Same-sex love scenes or words like “vagina” shouldn’t be removed from inflight entertainment when it’s almost 2020
Olivia Wilde’s directorial debut for Booksmart was a massive hit. The film scored a whopping 97 per cent on Rotten Tomatoes and successfully explores themes of friendship and female empowerment, while still being incredibly hilarious.
The film also explores one main character’s journey of finding herself and feeling comfortable in her sexuality. In a pivotal scene, Amy sees the girl she has a crush on kissing somebody else at a party. She ends up crying in the bathroom before making out with another girl in her class. The hardly-steamy kissing scene, set to Cold War by Cautious Clay, was nothing more than a slightly passionate, messy, nudity-free, consensual kissing scene between two young women.
Some audiences, however, found the scene problematic — quite clearly because it was a same-sex couple. As a result, multiple airplane companies, including Delta Air Lines, removed the scene from their inflight screening of the movie. In an era of acceptance and positive cultural change, I find this extremely disturbing and upsetting.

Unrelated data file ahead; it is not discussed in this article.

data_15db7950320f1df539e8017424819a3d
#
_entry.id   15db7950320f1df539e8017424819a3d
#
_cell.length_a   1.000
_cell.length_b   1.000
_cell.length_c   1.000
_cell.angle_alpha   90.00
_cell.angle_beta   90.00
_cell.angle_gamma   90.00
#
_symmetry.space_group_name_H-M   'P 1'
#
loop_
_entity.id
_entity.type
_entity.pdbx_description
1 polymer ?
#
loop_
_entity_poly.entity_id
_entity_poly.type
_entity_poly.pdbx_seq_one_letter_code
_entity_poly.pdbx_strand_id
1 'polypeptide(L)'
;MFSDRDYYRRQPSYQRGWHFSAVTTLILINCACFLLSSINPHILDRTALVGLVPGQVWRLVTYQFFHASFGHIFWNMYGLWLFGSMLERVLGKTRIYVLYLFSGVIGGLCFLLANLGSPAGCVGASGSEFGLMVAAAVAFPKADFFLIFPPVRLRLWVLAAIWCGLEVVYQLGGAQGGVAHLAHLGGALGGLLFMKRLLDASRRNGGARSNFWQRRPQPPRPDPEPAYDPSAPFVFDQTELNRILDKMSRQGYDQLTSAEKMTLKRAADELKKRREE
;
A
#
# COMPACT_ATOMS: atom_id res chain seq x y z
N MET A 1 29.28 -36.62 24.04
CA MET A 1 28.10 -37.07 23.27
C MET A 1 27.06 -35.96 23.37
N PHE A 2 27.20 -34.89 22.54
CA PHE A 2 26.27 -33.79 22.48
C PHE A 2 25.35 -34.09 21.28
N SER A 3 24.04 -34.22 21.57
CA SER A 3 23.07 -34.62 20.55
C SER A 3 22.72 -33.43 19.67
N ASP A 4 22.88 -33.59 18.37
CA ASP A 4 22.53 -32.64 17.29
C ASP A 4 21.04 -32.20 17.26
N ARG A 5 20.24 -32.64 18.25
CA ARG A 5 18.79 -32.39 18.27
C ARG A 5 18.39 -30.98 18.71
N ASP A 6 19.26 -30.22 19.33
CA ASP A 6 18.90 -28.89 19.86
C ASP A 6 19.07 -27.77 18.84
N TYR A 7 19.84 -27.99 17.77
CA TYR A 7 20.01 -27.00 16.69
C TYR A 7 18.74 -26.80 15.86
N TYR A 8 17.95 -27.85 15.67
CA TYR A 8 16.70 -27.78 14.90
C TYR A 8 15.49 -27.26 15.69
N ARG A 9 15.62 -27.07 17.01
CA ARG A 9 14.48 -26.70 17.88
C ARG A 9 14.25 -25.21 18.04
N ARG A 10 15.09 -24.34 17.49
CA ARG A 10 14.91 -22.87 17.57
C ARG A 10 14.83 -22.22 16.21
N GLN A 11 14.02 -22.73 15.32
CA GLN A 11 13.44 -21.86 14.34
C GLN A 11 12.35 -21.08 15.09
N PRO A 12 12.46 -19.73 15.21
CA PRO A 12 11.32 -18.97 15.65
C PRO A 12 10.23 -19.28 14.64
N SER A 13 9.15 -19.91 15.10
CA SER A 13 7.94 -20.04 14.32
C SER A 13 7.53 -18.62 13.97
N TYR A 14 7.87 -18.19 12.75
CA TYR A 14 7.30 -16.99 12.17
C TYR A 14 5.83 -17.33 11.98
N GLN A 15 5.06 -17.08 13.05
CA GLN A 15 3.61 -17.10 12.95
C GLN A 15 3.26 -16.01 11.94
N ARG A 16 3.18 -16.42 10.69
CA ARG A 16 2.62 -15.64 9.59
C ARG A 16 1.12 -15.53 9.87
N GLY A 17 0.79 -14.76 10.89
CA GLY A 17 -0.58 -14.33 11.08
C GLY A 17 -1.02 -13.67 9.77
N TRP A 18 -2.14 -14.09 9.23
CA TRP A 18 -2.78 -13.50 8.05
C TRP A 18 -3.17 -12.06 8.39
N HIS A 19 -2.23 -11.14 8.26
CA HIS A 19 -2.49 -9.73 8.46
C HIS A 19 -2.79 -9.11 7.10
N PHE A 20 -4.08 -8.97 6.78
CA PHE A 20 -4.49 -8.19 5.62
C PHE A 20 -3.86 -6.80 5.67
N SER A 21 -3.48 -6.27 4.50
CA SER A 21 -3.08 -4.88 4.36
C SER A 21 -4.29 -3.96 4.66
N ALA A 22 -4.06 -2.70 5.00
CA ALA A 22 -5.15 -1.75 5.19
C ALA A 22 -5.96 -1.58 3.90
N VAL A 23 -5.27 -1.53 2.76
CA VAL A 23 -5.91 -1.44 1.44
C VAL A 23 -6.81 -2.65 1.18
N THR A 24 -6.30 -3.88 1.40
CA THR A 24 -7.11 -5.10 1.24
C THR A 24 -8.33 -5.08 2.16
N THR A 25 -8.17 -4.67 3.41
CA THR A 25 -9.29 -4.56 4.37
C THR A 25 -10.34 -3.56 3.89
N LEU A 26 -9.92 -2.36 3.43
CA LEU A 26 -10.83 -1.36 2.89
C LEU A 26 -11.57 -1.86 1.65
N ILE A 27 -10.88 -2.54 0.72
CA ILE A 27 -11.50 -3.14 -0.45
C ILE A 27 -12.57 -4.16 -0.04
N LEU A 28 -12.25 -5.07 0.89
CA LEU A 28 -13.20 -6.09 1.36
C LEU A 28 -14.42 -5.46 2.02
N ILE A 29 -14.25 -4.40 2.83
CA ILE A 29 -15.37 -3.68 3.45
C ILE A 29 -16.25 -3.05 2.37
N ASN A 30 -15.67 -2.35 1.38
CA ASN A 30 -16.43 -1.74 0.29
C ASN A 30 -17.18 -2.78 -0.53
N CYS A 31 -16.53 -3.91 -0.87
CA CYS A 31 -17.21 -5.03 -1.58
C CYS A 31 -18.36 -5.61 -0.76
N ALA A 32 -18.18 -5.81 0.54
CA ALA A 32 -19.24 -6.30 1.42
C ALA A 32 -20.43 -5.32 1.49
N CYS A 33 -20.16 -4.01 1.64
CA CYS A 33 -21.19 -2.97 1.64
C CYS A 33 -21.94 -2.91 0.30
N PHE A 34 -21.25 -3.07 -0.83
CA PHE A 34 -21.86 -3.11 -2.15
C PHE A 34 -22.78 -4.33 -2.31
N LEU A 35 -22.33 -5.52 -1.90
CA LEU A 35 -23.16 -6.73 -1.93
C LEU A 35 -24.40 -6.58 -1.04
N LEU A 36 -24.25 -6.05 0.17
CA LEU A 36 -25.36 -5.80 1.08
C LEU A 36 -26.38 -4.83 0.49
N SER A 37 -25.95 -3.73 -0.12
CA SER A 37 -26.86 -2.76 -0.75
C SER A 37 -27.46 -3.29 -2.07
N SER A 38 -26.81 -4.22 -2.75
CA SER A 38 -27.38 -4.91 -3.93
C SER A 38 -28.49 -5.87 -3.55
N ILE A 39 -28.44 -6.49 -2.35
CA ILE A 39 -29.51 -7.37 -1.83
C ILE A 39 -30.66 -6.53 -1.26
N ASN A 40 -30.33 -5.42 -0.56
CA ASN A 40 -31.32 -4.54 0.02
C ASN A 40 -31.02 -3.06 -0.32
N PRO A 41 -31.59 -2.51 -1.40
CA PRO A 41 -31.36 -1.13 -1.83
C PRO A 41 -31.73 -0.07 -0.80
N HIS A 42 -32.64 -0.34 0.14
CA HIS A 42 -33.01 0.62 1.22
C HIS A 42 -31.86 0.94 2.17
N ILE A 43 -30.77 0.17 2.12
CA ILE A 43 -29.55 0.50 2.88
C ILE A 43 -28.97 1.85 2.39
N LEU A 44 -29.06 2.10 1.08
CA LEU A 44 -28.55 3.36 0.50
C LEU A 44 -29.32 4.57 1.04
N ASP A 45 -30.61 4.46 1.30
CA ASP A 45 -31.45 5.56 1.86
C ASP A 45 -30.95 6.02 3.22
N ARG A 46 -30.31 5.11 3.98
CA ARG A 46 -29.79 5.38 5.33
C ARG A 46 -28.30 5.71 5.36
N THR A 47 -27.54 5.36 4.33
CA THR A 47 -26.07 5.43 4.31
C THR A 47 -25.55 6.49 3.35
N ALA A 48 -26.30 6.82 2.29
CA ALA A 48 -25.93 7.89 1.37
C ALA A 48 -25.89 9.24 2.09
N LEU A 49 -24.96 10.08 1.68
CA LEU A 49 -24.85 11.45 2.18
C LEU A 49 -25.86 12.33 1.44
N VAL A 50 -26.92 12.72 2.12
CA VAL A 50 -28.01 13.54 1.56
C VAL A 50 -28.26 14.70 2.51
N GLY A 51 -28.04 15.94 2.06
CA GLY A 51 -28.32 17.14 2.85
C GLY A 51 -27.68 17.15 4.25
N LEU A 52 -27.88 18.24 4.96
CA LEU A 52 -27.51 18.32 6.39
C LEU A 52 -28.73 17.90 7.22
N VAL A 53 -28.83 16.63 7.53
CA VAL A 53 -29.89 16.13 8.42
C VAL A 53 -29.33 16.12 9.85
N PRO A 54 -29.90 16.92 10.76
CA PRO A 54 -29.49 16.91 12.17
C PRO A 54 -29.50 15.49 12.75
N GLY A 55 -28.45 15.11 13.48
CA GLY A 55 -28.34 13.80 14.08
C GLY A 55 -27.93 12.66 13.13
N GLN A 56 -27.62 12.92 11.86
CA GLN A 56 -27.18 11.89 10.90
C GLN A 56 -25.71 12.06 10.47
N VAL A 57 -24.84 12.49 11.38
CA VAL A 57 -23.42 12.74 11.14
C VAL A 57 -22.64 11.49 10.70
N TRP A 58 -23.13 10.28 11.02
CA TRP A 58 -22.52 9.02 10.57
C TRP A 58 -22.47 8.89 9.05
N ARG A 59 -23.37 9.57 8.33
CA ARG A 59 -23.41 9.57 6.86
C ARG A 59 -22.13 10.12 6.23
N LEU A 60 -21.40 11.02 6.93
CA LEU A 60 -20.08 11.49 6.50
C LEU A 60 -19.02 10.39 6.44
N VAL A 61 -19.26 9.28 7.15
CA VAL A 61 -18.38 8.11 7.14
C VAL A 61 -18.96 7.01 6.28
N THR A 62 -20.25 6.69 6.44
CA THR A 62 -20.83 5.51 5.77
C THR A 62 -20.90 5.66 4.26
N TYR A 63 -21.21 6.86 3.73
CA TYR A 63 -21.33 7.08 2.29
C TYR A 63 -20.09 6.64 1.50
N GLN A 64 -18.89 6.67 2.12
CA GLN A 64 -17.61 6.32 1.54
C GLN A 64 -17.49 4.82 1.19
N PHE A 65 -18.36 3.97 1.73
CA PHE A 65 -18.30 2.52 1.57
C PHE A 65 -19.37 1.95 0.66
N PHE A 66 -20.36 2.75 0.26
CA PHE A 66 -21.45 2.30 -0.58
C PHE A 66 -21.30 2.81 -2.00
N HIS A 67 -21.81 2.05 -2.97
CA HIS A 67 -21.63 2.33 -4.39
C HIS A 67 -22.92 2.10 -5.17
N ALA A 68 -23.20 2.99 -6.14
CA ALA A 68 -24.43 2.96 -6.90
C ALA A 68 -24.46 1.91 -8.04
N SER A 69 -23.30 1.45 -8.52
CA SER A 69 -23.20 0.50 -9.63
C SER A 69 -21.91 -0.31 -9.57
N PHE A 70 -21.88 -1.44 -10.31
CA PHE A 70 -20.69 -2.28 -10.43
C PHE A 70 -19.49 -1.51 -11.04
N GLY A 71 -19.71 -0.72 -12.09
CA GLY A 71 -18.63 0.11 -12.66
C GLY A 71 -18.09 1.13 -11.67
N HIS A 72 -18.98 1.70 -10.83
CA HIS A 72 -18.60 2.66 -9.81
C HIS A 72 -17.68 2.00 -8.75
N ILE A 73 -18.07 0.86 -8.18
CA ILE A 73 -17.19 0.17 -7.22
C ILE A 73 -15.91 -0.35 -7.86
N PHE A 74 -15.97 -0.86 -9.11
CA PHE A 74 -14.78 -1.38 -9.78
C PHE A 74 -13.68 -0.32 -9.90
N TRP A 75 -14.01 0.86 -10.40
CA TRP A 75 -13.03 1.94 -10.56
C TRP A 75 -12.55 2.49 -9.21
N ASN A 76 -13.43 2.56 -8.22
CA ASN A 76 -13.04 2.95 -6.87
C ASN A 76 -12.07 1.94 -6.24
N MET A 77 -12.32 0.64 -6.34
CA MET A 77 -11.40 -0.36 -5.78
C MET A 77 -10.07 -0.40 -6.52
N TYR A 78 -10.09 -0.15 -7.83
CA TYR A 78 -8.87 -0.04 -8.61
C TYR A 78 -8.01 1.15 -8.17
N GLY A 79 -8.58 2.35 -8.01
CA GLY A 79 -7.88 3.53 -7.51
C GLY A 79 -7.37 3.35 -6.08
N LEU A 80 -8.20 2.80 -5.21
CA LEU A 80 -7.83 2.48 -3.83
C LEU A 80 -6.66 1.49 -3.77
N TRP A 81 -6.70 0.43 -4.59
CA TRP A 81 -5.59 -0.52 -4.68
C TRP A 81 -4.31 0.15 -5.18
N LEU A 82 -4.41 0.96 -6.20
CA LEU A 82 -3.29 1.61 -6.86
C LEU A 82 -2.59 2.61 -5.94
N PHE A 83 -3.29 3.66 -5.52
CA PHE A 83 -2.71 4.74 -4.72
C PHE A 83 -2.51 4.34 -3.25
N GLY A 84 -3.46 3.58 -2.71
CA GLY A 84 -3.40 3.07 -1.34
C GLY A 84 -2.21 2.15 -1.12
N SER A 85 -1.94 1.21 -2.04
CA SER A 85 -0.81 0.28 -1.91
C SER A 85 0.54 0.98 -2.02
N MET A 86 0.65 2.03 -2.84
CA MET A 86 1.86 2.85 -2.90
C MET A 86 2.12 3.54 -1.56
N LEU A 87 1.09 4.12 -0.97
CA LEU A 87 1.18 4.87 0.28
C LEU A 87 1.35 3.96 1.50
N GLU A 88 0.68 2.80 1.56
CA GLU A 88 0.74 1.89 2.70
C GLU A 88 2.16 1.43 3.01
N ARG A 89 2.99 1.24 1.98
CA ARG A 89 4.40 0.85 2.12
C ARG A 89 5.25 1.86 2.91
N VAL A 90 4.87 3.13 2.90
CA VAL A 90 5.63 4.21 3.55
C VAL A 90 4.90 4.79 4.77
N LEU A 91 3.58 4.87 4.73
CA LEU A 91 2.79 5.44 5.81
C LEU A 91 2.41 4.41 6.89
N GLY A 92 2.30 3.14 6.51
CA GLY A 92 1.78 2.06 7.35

Tried watching Booksmart on the plane and they cut the ENTIRE lesbian hookup scene like not even a KISS was allowed! oh but don’t worry guys, the Straights got their kiss 🙄— michaela👻🎥🏳️🌈 (@MichaelaBarton_) October 27, 2019
Apparently airlines also consider words like “vagina” and “masturbation” equivalent to scenes with weapons and same-sex kissing, as they were also cut from the film.
Same-sex kissing scenes or talk of vaginas and masturbation should not be treated the same way as firearms, drugs or knives and banned from airlines. It’s ridiculous to even think they could fall into the same category.
— Most disappointingly, they cut most of Amy and Hope’s love scene in the bathroom, which involves zero nudity, but does involve an essential plot point for a lead character. Wtfffff.— olivia wilde (@oliviawilde) October 30, 2019